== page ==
John McCarthy (1927 – 2011)

McCarthy was a computer scientist and cognitive scientist who coined the term Artificial Intellegence (AI) and is most notably known for inventing the LISP programming languages (and with it the concept of “garbage collection”). He also heavily influenced the design of ALGOL and popularized timesharing.

McCarthy was inspired by John von Neumann in a lecture at Caltech which inspired his later work. During a public speech in 1961 at MIT he was the first to suggest that computer time-sharing might result in a future in which computing power and even specific applications could be sold as a utility.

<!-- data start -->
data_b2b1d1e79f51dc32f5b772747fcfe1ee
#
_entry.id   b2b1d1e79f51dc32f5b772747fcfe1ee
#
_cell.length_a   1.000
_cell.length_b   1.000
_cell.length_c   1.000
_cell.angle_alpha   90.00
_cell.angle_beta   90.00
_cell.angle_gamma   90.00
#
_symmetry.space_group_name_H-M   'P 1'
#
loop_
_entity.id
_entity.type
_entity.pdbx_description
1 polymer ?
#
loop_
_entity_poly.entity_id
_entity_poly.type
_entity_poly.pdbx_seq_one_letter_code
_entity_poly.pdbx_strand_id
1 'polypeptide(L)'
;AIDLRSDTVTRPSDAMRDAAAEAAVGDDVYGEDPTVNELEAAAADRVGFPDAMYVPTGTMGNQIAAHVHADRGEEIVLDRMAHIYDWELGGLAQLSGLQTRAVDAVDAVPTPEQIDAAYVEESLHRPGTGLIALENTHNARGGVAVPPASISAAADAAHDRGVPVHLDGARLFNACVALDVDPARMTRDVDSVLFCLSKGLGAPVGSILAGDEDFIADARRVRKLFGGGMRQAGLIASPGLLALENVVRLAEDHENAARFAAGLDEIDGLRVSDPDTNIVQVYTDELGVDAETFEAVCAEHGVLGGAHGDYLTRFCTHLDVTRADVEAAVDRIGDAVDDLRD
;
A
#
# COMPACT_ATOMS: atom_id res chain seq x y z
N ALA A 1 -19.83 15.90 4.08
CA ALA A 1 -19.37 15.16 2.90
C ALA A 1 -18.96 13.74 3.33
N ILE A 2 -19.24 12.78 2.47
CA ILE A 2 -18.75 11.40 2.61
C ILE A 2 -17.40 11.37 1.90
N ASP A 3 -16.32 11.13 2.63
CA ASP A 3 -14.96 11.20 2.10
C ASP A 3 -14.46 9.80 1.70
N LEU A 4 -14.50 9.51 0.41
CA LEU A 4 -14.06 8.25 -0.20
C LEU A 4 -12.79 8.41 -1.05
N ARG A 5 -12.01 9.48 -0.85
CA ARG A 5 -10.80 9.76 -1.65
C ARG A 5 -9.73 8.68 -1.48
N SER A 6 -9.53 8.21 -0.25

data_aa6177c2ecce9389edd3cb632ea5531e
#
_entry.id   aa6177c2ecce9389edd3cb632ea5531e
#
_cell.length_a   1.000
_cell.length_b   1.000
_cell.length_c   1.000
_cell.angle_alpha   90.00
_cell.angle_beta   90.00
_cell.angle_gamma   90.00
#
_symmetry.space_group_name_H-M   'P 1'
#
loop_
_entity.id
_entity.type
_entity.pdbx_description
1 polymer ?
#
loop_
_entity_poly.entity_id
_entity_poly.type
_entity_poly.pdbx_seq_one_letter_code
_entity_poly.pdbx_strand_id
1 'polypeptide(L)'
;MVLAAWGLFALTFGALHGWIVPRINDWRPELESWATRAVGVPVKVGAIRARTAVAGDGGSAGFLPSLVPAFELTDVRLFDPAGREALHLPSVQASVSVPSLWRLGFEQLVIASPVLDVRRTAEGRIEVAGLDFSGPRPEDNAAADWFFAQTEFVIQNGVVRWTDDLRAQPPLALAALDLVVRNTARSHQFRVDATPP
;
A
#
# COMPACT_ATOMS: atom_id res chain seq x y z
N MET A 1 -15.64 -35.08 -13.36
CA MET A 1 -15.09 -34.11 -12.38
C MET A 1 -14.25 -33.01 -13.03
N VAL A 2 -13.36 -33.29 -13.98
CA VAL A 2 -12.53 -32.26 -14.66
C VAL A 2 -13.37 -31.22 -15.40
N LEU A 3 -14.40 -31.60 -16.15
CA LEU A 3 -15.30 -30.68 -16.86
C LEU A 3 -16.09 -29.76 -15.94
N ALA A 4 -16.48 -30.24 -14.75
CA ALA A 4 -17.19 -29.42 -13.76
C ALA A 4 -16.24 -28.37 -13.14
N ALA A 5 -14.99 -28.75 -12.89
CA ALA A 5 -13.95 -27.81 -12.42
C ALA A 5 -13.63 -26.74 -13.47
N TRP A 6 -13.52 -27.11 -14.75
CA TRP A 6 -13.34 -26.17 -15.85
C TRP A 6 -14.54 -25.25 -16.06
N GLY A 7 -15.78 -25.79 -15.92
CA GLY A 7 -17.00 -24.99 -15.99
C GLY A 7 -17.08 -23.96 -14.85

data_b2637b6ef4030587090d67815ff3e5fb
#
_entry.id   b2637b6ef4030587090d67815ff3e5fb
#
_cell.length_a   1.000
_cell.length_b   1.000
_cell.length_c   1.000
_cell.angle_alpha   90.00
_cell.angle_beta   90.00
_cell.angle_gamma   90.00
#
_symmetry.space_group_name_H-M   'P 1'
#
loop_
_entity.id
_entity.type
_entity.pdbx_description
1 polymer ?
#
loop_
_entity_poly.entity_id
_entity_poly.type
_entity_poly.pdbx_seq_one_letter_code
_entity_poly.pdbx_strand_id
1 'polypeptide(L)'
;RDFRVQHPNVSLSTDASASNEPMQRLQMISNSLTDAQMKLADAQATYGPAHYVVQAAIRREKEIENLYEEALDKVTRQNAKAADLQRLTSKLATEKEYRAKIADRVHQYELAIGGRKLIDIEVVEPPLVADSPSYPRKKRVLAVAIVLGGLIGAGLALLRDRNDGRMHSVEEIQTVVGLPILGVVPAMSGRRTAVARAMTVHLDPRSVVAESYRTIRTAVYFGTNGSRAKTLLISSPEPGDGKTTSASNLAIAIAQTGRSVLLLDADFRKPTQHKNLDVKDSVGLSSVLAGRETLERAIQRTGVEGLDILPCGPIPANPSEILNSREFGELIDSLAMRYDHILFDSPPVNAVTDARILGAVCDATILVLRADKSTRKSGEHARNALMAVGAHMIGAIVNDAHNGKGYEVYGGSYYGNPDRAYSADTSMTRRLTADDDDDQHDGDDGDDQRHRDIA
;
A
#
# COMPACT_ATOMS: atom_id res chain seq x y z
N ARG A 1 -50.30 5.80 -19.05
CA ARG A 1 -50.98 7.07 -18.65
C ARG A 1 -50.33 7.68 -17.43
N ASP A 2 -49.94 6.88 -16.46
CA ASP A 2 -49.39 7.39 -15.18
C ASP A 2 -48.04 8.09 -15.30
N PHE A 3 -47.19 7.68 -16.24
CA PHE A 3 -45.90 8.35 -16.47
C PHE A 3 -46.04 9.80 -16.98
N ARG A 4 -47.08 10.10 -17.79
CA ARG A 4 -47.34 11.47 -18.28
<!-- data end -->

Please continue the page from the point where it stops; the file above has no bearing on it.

Fun facts:

  • original LISP paper from 1959
  • McCarthy invented Lisp to be a purely theoretical language, something akin to lambda calculus. When his graduate student Steve Russell spoke of implementing Lisp, McCarthy objected that he didn’t intend Lisp to actually run on a physical computer. Russell then implemented a Lisp interpreter and showed it to McCarthy. Steve Russell is an unsung hero who deserves some of the credit for Lisp being an actual programming language and not merely a theoretical construct. This does not diminish McCarthy’s achievement, but it does mean that someone else also deserves recognition.

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